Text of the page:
The Wheel on the School by Meindert DeJong
Illustrated by Maurice Sendak
When Lina, a young schoolgirl in a tiny Dutch fishing village, wonders why the storks no longer nest in Shora, she and her five schoolmates (all boys) resolve to fasten a wagon wheel onto the roof of the school to tempt their return. Gently encouraged by their teacher, the children each take one of the roads radiating like spokes from the village, in search of a wheel. Along their meandering and intersecting journeys, they are joined by a small and eccentric cast of characters, including Janus, the misanthropic and grumpy double amputee who spends his wheelchair-bound existence protecting his cherry tree from predatory birds and children. Lina, exploring along a dyke, discovers a wagon wheel in the most unlikely of places, under an overturned fishing boat that had been beached by a storm eighty years before. Aided by Old Douwa, who as a boy had saved his shipwrecked father – trapped beneath this very boat, she works to retrieve the wheel, racing against the incoming flood tide and an approaching storm. Their subsequent rescue presages the later rescue of a pair of exhausted storm-battered storks, marooned on a sand bar, threatened by the rising tide – storks who become the first to nest on the wheel on the school.
The book quietly celebrates the power of children, ever resourceful, to change the world. The book is also a quiet celebration of the European white stork (Ciconia ciconia), which has largely disappeared from many of its traditional breeding grounds in western Europe. The population of breeding pairs in Holland at the advent of the twentieth century was over 500: by the time DeJong was writing The Wheel on the School, the number was in the 50’s, and nests which had seen continuous occupation for hundreds of years were empty. Most Dutch today are more likely to see a stork, symbol of fertility, deliverer of babies in a sling, on a birth announcement than in the sky overhead. The storks still fly north to breed but they now head for eastern Europe, particularly Poland. Theirs is a remarkable migration: in flocks of 10,000 or more, they make the journey from their wintering grounds in Africa, splitting east and west at the Mediterranean Sea to avail themselves of the warm thermals that rise from the land. The roundtrip is over 10,000 miles. With their stark tuxedo plumage, impressive stature, and bizarre bill clattering (they cannot sing), it is easy to imagine how their miraculous return to a rooftop year after year came to be considered an auspicious sign.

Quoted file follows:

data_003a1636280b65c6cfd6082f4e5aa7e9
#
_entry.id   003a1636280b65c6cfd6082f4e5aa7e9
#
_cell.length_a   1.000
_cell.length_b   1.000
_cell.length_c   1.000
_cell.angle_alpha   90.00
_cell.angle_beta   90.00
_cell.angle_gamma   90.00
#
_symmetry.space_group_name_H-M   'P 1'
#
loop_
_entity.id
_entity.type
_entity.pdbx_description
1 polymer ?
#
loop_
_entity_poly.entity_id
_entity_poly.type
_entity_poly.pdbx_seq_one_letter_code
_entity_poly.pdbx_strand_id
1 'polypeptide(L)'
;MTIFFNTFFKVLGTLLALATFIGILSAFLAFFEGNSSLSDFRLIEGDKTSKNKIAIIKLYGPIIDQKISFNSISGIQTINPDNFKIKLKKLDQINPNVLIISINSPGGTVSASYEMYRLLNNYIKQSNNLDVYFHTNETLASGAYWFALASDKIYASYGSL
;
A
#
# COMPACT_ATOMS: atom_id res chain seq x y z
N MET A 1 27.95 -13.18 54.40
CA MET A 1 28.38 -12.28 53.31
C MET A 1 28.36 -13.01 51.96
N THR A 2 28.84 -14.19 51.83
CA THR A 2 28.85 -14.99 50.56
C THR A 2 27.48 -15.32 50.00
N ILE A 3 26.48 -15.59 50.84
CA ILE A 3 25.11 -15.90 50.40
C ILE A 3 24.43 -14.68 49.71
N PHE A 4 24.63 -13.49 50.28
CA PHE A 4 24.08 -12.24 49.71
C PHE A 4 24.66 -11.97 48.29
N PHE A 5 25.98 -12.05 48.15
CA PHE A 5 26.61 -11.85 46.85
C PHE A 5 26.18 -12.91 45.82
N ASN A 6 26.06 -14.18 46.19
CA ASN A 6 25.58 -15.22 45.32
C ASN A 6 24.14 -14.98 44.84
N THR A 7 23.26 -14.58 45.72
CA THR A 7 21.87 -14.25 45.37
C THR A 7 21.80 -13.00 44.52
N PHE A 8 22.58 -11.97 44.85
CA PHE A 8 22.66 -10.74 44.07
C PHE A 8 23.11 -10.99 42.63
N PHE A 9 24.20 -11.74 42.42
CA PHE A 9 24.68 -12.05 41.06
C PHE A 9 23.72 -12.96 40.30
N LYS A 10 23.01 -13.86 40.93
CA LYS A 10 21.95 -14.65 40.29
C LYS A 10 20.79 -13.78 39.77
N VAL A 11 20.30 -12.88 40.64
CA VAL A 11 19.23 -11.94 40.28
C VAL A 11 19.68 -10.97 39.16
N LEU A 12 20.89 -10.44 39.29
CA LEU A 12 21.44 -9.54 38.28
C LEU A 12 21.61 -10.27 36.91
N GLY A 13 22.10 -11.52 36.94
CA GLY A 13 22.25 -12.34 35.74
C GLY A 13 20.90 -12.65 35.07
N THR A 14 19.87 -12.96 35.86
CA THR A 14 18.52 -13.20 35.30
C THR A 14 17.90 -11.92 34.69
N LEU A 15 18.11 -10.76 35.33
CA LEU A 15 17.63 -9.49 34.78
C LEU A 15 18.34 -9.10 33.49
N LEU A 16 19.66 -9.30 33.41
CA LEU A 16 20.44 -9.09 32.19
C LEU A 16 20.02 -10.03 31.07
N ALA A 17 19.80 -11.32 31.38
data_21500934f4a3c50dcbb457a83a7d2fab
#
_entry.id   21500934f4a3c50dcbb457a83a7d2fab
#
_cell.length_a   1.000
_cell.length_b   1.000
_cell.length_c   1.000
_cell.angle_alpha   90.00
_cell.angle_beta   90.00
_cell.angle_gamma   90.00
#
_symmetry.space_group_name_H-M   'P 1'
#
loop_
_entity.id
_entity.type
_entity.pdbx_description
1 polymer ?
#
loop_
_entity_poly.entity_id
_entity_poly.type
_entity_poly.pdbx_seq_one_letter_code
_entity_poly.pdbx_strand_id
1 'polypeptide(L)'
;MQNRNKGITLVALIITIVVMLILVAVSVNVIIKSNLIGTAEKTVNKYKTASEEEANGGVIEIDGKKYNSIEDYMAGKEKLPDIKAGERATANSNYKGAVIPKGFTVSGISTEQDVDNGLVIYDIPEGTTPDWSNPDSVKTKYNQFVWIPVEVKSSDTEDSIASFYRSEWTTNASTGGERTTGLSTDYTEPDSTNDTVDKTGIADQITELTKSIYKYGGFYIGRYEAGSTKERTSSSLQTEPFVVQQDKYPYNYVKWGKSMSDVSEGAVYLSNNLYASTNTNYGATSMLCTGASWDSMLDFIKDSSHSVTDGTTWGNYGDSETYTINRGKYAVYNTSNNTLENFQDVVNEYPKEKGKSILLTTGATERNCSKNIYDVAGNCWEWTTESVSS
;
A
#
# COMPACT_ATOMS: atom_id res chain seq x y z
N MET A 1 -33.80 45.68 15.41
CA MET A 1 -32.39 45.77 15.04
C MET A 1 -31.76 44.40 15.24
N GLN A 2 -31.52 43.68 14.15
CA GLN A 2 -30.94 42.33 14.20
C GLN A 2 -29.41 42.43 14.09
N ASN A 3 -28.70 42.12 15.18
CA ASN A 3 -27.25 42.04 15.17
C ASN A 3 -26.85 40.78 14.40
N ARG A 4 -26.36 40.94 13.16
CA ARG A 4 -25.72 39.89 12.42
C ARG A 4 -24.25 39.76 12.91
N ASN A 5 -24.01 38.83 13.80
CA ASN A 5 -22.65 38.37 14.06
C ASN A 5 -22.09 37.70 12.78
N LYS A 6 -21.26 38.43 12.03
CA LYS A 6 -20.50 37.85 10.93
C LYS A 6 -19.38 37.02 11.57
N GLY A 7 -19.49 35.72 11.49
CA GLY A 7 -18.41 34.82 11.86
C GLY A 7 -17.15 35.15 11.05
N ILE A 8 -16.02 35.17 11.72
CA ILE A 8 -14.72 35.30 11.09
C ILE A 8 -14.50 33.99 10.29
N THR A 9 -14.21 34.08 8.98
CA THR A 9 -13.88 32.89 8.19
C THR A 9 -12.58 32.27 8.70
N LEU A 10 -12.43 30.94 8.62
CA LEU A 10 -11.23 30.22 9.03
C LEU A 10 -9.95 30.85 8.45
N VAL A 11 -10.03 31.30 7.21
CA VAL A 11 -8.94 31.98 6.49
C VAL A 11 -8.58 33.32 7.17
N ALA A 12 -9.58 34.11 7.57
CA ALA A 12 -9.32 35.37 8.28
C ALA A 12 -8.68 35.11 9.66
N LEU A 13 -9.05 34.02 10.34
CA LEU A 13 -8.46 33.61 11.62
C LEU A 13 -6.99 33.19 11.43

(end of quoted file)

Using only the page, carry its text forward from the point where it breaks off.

Maurice Sendak illustrated six of Meindert DeJong’s books, including The Wheel on the School. Their shared spirit of humanity made for a harmonious marriage of talents. They also shared the honor of each being a recipient of the Hans Christian Andersen Award, the highest international recognition for creators of children’s literature.